Actually, Chase didn’t study with Gerome, but studied in Munich instead. Here’s the Wikipedia link to his bio. The boldness and brushy quality of Chase’s still life paintings and Hawthorne’s early work don’t seem very Gerome-like.

    http://en.wikipedia.org/wiki/William_Merritt_Chase

    • Larry says:

      Thanks Arthur,
      I’m not sure where I got that Chase studied with Gerome, I must have read it wrong – sorry for the sloppy information in that comment. Good to know some people out there a paying attention to the details!

      • Larry says:

        It was bugging me where I read that about the Gerome connection with WM Chase. I found it on the wikipedia page that Arthur Remes post in the earlier comment. However, Arthur’s point is still valid as Chase didn’t study with Gerome directly, he studied with an earlier teacher (before his Munich study) who had studied under Gerome… and true that little evidence of Gerome’s style is evident in Chase’s painting. I quote from the wikipedia:

        “After a brief stint in the Navy, Chase’s teachers urged him to travel to New York to further his artistic training. He arrived in New York in 1869, met and studied with Joseph Oriel Eaton for a short time, then enrolled in the National Academy of Design under Lemuel Wilmarth, a student of the famous French artist Jean-Léon Gérôme.”

  11. R W Green says:

    I find Edwin’s work a true inspiration for photography.

    I was employed at an Art Center when he was living and we posted a few of his paintings there. I really did not know that much about him at that time. His work is varied and this variance I find refreshing and yet intriguing.

  12. Barry W says:

    One of few things I really like about living in San Francisco is probably being able to see the Cello Player whenever I want. It is just such a stunning piece.

    I would really like to purchase a high-quality reproduction…like in Giclee or something.

    • Larry says:

      Hi Barry, I didn’t realize that the Cello Player was in SF, next time I get up that way I’ll have to go see it. Where is it? Does the museum have a reproduction? I know David Marshall has a fairly high resolution version of it, not sure if it’s high enough for a good Giclee – maybe I’ll try and find out, I have a printer that can do that but is such a pain to get right I hardly ever use it…

  13. Barry W says:

    Yes. Cello player is in De Young Museum, San Francisco.
    In my opinion , the best work in the entire museum.

    Maybe they do have a reproduction, but I can’t remember. I am looking for a large size reproduction though…

  14. http://catnip.cs.umass.edu/Artists/dickinson/CelloPlayerBig.jpg

    Got it from the museum many years back. I had to download 1000s of little jpegs and reassemble them.
    At the time it didn’t get any better than this.

    • Larry says:

      David’s link to the high resolution jpeg is certainly high enough resolution to print a gliclee or poster sized image. If you know photoshop at all you can make it even higher resolution by using a plug-in called Genuine Fractals, this plugin will allow you to take a higher resolution image such as this and make it big enough to print a very large poster (life-sized) if you want, with no loss in detail or quality. They used to have a free trial demo that allowed you to save the image for the first 8 or so images. But even without the plugin the file size is enough to print 11 x 14″ at 300 dpi. or 17 by 21″ at 200 dpi.
      Thanks for the link David

  15. John says:

    Your use of copyrighted images of works of art owned by others without permission is unprofessional, illegal, and completely undermines your credibility on many levels. I suggest you withdraw, get proper permissions, and re-submit.

    • Larry says:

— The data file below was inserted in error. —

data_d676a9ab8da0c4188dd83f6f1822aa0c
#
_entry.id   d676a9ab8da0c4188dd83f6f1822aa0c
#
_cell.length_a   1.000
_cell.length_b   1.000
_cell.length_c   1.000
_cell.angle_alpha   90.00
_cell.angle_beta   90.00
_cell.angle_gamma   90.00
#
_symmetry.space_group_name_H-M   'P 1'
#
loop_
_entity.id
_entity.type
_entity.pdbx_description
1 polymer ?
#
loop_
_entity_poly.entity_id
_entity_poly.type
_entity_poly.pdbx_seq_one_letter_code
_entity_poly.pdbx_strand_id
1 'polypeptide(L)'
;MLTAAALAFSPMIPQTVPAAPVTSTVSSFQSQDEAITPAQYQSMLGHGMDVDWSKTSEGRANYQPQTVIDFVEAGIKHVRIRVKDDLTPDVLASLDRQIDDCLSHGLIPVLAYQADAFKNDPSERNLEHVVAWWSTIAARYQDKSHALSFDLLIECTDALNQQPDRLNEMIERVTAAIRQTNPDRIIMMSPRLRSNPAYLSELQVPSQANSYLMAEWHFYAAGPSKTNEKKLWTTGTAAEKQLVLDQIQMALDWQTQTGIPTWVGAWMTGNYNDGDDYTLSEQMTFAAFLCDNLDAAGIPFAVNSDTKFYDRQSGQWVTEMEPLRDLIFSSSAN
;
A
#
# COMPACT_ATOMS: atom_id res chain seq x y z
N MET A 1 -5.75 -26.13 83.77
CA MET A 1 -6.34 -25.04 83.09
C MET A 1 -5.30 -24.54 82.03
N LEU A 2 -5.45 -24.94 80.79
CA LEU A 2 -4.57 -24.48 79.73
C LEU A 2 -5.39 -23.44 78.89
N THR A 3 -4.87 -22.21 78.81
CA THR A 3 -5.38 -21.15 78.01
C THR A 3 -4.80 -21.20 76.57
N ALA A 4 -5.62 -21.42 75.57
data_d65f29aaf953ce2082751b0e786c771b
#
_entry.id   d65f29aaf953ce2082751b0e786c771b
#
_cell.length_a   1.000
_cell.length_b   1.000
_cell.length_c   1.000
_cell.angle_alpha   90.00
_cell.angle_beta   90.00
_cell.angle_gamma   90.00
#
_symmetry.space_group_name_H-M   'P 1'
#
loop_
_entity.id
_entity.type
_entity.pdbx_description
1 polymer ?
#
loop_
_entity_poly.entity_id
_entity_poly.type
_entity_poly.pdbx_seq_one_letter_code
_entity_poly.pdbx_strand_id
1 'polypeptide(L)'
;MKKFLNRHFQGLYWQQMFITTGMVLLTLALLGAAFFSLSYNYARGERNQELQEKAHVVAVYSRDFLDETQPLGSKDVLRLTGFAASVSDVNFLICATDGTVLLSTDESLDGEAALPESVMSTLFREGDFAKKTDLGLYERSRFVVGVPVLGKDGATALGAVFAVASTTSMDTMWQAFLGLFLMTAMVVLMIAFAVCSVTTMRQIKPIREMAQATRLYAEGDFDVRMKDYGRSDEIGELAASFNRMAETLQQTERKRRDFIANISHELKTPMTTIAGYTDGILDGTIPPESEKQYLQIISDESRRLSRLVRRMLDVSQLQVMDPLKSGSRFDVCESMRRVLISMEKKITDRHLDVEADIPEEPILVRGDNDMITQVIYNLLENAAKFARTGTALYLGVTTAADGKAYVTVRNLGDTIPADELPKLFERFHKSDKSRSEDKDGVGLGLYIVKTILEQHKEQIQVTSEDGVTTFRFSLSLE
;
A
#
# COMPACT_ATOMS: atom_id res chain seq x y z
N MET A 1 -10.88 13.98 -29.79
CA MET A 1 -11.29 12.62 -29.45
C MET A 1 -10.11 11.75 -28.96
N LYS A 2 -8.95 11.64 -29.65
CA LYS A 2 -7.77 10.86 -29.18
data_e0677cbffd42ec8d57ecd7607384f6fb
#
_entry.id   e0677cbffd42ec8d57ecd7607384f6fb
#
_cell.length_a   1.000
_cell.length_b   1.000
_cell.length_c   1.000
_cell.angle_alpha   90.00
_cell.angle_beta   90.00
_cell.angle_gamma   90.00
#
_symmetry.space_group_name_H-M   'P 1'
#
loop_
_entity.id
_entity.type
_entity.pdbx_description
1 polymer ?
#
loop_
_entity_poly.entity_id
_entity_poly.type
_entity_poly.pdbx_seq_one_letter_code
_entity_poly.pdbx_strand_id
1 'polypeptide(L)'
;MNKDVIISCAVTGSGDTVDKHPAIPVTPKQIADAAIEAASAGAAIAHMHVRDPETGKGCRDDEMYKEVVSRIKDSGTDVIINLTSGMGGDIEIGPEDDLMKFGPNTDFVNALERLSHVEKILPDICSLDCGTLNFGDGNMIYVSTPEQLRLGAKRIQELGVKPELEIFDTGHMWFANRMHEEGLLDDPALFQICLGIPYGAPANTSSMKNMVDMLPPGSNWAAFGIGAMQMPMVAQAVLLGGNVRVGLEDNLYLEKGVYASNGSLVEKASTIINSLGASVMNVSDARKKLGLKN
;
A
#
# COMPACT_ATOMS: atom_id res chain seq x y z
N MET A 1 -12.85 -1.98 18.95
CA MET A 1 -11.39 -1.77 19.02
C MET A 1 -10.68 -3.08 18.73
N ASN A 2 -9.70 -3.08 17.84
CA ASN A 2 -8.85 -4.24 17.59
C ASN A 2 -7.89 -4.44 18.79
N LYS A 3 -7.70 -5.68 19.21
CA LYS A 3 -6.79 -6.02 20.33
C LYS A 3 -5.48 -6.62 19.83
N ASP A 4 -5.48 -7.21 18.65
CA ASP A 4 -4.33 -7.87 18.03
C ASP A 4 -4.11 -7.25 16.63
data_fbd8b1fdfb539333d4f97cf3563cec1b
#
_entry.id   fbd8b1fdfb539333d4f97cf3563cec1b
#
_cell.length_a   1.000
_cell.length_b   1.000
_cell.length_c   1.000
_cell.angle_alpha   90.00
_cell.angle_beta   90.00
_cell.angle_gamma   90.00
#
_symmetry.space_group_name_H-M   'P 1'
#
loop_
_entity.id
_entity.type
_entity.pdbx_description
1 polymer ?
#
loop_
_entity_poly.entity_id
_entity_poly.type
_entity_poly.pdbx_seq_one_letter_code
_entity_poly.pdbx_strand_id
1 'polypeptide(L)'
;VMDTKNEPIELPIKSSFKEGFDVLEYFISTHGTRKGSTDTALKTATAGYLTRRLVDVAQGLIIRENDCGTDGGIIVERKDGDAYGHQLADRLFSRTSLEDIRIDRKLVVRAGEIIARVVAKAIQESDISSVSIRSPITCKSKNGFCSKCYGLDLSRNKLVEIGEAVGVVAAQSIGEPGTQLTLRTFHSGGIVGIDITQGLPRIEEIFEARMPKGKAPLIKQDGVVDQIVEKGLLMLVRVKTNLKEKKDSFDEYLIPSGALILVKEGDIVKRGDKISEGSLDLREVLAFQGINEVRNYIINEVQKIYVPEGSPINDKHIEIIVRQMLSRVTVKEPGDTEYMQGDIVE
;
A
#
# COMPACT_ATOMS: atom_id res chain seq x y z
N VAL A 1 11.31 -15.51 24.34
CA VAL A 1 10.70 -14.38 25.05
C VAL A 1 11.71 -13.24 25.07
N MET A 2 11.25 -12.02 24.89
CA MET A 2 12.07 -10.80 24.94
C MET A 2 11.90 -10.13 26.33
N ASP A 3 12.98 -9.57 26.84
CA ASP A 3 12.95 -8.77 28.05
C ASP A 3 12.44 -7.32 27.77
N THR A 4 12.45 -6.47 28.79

Hi John,
      I’m sorry you feel this way. My goal for this blog is to bring greater awareness to the wide varieties of modern perceptual painting. Also to help expose great painters work to other painters so they may learn and be inspired by the information, images and links. I am not a art historian, critic or scholar, and don’t tend to follow their conventions, I am a painter with a blog – I don’t consider myself a professional.

      I personally contact most, but not all, of the artists on my blog to get their permission to use their images. Normally this site focuses on living painters but Edwin Dickinson is an exception. As he is no longer with us I have no problem sharing images of his work with other painters – as is quite common on other blogs and other internet venues. I’m sure that technically you are correct that these images of his work are copyrighted and some lawyer somewhere or other person similarly inclined may take issue with this common practice. However, in the real world this is unlikely to offend anyone.

      If I were to try to pass them off as my own work, try to sell them or display them for some other less noble cause then you might have a case. But as far as I know this would fall under the “fair use” clause or whatever it’s called. I’m not a lawyer – I’m a painter.

      I am surprised that you would want to accuse me of being unprofessional and with no credibility for trying to educate and expose to a broader public about Edwin Dickinson. I would think it would be in your best interest as a representative of a gallery, that I understand has represented Edwin Dickinson, to get more interest in his work and potentially future clients. Especially since he has gotten such short shrift in the artistic community at large.

      I will discuss this further with other people that know more about this issue than I. But for the time being I choose to keep everything the way it is.

  16. jon mark says:

    I am surprised no one has linked the Cape Cod School and Henry Hensche to Dickinson. The Studio Still Life looks like something from that school of painter’s. Dickinson was amazing, this is a very useful resource site. Thank you for your efforts.

  17. bart johnson says:

    Great website. Very glad I discovered it. Easily the best painter’s forum I’ve ever run across on the internet. I’m not a “realist” painter, but I’m an old painter and familiar with many of the artists you’re exploring. I’m learning a lot from the interviews about them and the links back through time to the American realist tradition.